“The worst of furies is a woman scorned,”

and the sex so lively, mobile, and impassioned, when passion is aroused at all, are in danger of frightful error under great temptation. The angel can give place to a mere subtle and treacherous demon, though one, generally, of less tantalizing influence, than in the breast of a man. In great crises woman needs the highest reason to restrain her, but her besettling danger is that of littleness. Just because nature and society unite to call on her for such fineness and finish, she can be so petty, so fretful, so vain, so envious and base! O women! see your danger. See how much you need a great object in all your little actions. You cannot be fair, nor can your homes be fair, unless you are holy and noble. Will you sweep and garnish the house only that it may be ready for a legion of evil spirits to enter in? For imps and demons of gossip, frivolity, detraction and a restless fever about small ills? What is the house good for, if good spirits cannot peacefully abide there? Lo! they are asking for the bill in more than one well-garnished mansion. They sought a home, and found a work-house. Martha! it was thy fault!*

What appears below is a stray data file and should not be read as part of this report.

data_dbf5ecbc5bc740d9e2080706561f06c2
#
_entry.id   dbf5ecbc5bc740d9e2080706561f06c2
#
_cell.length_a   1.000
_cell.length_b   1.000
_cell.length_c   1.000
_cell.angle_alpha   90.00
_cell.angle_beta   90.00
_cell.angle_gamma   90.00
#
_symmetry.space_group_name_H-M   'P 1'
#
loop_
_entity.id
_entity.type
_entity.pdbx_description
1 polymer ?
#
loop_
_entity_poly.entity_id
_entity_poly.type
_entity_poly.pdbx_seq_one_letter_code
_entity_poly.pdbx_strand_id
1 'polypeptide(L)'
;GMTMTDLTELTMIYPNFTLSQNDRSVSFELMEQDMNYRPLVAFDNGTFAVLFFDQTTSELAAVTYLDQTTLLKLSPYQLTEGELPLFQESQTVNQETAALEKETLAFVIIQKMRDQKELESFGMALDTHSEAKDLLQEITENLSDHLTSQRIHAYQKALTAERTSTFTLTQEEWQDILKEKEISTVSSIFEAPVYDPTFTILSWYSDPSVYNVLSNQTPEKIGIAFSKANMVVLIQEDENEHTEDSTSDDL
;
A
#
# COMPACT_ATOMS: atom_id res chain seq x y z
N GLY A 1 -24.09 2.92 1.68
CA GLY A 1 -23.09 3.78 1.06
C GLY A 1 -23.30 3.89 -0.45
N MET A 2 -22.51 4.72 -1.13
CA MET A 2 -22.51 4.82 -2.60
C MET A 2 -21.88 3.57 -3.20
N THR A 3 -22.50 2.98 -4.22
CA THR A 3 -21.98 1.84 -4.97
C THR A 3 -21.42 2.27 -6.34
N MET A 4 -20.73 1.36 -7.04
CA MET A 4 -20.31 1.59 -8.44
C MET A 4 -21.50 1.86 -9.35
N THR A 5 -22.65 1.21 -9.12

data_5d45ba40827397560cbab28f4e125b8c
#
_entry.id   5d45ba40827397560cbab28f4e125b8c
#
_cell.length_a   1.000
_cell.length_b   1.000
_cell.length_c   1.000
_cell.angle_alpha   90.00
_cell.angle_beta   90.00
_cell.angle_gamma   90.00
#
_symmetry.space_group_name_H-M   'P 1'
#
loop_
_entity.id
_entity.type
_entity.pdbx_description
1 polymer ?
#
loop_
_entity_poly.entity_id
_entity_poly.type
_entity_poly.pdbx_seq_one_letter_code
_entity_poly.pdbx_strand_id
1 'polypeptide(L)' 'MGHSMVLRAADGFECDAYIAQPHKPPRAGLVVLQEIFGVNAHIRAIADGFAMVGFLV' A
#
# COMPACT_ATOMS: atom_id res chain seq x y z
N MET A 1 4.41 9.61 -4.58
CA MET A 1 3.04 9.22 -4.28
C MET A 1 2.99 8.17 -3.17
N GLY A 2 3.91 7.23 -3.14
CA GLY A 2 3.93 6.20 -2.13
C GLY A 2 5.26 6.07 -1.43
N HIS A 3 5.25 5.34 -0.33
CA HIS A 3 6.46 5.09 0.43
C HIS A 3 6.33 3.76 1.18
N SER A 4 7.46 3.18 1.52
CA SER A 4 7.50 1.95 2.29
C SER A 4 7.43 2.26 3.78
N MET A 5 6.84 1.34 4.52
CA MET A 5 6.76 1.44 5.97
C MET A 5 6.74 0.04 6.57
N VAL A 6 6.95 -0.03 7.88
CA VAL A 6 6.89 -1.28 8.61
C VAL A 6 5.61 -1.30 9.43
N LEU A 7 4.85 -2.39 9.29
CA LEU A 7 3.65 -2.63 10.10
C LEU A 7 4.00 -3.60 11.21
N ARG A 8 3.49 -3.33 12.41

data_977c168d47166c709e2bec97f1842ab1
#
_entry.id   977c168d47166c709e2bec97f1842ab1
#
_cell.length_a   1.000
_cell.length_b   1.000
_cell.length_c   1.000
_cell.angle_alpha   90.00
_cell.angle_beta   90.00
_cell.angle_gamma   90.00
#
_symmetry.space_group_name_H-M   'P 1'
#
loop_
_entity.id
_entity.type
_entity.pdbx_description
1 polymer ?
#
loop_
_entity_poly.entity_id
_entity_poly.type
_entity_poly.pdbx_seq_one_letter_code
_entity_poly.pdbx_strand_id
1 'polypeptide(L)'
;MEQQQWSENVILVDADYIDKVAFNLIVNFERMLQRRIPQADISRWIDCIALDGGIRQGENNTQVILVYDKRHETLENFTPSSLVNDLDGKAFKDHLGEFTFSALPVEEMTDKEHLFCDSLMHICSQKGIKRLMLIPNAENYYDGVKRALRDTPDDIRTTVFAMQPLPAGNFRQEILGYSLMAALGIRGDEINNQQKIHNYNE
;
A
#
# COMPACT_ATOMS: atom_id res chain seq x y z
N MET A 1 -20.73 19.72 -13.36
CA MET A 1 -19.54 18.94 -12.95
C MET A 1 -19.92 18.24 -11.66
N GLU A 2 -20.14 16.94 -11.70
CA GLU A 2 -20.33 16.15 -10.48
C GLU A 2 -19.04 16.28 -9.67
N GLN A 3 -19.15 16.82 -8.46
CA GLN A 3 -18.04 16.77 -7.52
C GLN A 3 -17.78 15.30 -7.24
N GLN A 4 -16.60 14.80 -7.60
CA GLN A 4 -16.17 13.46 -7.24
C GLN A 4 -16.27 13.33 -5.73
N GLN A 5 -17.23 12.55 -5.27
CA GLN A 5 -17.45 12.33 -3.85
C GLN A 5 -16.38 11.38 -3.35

“‘Mistress of herself, though china fall,’” New-York Daily Tribune, 15 April 1846, p. 4.